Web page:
While federal and state policy makers face many complex decisions about the design and operation of new state-based health insurance exchanges, the overarching goal of the exchanges is straightforward—promoting healthy competition among insurers to provide better health care at lower total cost, according to a new Policy Analysis from the nonprofit, nonpartisan National Institute for Health Care Reform (NIHCR).
Written by Chapin White, Ph.D., a senior researcher at the Center for Studying Health System Change (HSC), the analysis examines five key design decisions related to the degree of benefit and premium standardization of health insurance products sold in the exchanges.
“Within broad federal guidelines, states inevitably will make different policy decisions, but all states will face a similar set of trade-offs,” according to the analysis. “The most basic trade-off is between simplicity and flexibility—a highly standardized health insurance market simplifies the consumer shopping experience and intensifies insurer competition but limits insurers flexibility to develop innovative products.”
Under national health reform, new federal rules will govern the nongroup and small-group health insurance markets, including a requirement for state-based health insurance exchanges, or marketplaces, to be operational by Jan. 1, 2014.
According to the analysis, “There are at least three rationales for standardizing plan designs in the new health insurance exchanges: promoting price competition, preventing favorable selection by some plans through designs that would encourage healthy people to enroll, and determining which plans qualify for subsidies and satisfy the individual mandate for coverage.”
- Promoting price competition. In a well-functioning market, consumers can easily assess the quality, price and features of products and make informed choices. Overpriced or inferior products will quickly be driven out. Health insurance markets diverge from this ideal because of the complexity of the product. Competing health plans can differ in countless ways. When consumers have difficulties assessing the quality of competing products, two negative consequences arise. The first is an undermining of the role of price competition—instead of consumers trading off price and quality, some consumers will choose the lowest-priced product, some will choose randomly and others will rely on a seller’s reputation. The second is the risk of unpleasant surprises, where the buyer learns the limits of the product only after buying.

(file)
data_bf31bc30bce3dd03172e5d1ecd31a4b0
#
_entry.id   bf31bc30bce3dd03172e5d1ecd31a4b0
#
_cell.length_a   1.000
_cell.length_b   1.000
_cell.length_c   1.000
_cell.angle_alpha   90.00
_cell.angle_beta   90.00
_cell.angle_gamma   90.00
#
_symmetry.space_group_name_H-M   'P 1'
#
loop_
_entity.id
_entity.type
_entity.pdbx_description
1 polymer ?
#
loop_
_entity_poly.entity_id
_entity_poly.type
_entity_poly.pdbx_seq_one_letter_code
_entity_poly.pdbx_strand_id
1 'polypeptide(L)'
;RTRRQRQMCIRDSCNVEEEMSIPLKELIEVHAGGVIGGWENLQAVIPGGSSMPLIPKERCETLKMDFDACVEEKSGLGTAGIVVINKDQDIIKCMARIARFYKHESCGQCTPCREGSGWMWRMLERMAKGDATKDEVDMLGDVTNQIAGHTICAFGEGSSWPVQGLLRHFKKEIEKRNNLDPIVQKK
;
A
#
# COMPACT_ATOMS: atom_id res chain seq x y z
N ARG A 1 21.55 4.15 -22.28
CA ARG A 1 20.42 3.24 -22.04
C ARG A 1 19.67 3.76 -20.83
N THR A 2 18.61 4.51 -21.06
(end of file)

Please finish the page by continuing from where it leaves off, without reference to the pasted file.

- Preventing plan designs that selectively appeal to healthy people. Health insurance markets are unusual in the degree to which sellers’ costs and profits depend on exactly who buys their product. A toothpaste manufacturer cares little who buys its product, while a health insurer’s financial success depends keenly on who enrolls and, more specifically, whether enrollees are healthy or sick and how inclined they are to use medical care. A health plan that, for example, includes free gym memberships but does not cover diabetic testing supplies would tend to attract healthier people. Standardization of health plans—for example, requiring all health plans to cover diabetic testing supplies and banning gym memberships—limits insurers’ latitude to appeal selectively to healthy individuals. There are trade-offs, however—individuals want and value different benefits, and offering free gym memberships, for example, could be socially worthwhile if it leads to improved fitness and better health.
- Determining which plans are eligible for subsidies and satisfy the individual mandate. Starting in 2014, lower-income people will be eligible for subsidies for nongroup plans purchased through the exchanges, and almost all people will be mandated to have health insurance. The subsidies and the mandate both require some set of minimum standards or floors to determine whether individuals have purchased an insurance product eligible for subsidies and whether they have satisfied the mandate. The floors will result in some degree of plan standardization.
As federal and state policy makers implement state-based health insurance exchanges, they will face many important questions about the design and operation of the exchanges, including:
- How much latitude should insurers have in designing cost-sharing features?
- How to define the standard population to calculate actuarial value?
- Should states regulate relative premiums?
- How should exchanges implement out-of-pocket limits for families with income between 250 percent and 400 percent of the federal poverty level?
- Should variation in the scope of covered benefits be reflected in actuarial value?
The Policy Analysis—Promoting Healthy Competition in Health Insurance Exchanges:
Options and Trade-offs—is available here.